A traditional quantum mechanical system of $N$ particles has a finite number of $3N$ position coordinates as degrees of freedom. The Hamiltonian can be expressed for any $N$; hence one can form the corresponding system where $N$ is treated as uncertain. This is done by working in the corresponding Fock space, defined as the direct sum of all $N$-particle Hilbert spaces. The resulting system has now an infinite number of degrees of freedom. That this constitutes a nonrelativistic QFT becomes apparent when changing the notation to that of second quantization, with creation and annihilation operators that change the number of particles.
Thus all statistical mechanics done in the grand canonical ensemble is nonrelativistic quantum field theory.
Other examples are given by the statistical mechanics of crystals, which are infinitely extended periodic systems. The periodicity, however, allows one to map the problem on the 3-dimensional torus, which is a compact manifold; so that the total number of particles on the torus is finite (but huge).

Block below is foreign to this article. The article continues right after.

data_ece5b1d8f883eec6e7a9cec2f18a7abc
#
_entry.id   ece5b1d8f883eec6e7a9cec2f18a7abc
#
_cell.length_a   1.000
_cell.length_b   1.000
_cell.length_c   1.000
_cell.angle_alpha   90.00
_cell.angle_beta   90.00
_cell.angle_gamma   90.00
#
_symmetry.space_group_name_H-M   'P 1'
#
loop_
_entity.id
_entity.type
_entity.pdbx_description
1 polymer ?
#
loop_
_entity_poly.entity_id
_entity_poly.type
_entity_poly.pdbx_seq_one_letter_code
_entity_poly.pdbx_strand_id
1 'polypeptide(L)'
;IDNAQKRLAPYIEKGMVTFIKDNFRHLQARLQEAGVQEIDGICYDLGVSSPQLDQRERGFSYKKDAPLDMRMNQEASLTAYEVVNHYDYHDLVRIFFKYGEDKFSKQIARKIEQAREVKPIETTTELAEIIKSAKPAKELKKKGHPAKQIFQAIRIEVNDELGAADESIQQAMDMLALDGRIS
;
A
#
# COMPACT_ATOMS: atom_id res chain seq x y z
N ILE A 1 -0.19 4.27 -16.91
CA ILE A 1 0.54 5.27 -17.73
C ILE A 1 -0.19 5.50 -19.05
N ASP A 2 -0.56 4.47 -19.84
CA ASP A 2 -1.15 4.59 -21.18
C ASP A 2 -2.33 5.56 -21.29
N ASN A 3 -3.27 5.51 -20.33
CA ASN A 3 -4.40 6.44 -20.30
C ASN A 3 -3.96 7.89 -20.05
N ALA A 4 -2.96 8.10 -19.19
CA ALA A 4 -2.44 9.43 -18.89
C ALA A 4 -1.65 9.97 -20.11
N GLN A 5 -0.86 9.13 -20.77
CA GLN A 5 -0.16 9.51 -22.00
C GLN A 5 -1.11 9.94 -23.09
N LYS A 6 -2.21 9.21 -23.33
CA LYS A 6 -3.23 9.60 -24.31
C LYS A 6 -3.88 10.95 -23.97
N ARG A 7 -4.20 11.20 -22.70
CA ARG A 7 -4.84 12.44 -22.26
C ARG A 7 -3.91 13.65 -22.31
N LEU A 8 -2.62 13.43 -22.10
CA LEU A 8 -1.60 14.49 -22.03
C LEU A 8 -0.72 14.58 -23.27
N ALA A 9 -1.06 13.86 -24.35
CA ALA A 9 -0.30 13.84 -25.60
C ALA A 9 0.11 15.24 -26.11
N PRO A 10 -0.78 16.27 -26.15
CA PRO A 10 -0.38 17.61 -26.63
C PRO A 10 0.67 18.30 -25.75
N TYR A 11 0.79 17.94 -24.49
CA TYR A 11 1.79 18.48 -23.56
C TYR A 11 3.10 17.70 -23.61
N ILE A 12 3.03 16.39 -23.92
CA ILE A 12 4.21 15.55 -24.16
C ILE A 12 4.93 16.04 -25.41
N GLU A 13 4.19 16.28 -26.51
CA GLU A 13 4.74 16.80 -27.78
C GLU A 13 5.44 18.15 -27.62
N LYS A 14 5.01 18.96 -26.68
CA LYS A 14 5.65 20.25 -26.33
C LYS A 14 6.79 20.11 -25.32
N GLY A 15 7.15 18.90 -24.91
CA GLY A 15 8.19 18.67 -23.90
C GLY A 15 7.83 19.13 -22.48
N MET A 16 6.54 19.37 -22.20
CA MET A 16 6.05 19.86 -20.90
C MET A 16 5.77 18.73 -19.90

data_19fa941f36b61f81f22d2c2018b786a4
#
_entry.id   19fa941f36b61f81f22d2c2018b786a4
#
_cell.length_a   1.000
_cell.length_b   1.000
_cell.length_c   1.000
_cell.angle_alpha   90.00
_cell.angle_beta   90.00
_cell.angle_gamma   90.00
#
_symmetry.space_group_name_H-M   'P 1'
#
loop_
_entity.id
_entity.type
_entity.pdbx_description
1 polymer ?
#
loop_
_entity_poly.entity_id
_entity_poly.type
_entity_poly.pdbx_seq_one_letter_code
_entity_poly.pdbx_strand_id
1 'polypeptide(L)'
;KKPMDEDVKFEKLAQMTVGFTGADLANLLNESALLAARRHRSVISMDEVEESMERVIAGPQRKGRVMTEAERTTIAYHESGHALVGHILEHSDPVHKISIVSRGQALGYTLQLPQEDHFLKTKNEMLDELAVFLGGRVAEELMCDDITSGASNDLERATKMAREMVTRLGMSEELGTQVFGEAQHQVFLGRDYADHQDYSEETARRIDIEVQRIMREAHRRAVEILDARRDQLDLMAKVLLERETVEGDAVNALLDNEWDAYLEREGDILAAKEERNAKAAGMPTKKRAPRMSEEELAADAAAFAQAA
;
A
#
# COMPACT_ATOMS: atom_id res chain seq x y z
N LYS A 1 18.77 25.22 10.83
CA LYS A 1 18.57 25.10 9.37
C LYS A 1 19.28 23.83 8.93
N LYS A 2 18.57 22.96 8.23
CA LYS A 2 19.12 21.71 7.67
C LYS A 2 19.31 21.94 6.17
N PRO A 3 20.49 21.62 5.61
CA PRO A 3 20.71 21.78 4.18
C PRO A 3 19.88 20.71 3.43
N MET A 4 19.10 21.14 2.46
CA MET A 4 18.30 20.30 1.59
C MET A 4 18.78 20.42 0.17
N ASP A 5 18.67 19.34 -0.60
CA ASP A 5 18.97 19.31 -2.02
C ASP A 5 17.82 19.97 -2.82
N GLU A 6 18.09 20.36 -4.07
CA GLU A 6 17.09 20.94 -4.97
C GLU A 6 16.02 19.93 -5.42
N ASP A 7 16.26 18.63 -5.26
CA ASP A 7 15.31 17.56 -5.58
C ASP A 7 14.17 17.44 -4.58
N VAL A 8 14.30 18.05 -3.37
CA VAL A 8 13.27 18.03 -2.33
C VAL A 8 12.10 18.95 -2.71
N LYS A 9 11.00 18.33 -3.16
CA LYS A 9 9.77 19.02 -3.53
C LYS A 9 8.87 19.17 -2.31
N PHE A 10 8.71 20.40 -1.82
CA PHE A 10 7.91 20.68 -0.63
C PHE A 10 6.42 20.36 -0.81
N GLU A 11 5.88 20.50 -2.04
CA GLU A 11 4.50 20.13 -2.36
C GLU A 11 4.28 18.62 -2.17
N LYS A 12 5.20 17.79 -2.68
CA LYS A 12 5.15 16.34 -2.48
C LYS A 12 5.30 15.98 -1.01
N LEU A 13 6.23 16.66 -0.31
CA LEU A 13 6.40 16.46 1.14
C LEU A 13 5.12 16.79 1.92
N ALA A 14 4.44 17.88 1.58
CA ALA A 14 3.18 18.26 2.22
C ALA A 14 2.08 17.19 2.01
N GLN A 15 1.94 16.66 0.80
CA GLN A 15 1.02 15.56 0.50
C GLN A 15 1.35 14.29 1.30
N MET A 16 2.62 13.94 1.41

Both classes of examples together constitute the main examples of nonrelativistic quantum field theories.
In general, one considers the infinite number of degrees of freedom as the essence of a quantum field theory, but this is the case only when the underlying position space is non-compact. In the compact case, and in particular for a torus (e.g. crystal) or a single point (= 0-dimensional field theory; e..g, ordinary quantum mechanics in the rest frame in a basis of harmonics), there are only finitely many degrees of freedom.
0-dimensional QFT is QM in the same sense as 0-dimensional classical field theory is described by ODEs rather than PDEs for higher dimensions.
The difference between relativistic and nonrelativistic is the same in QFT as in classical field theory - namely whether the theory is invariant under the Poincare group or the Galilei group.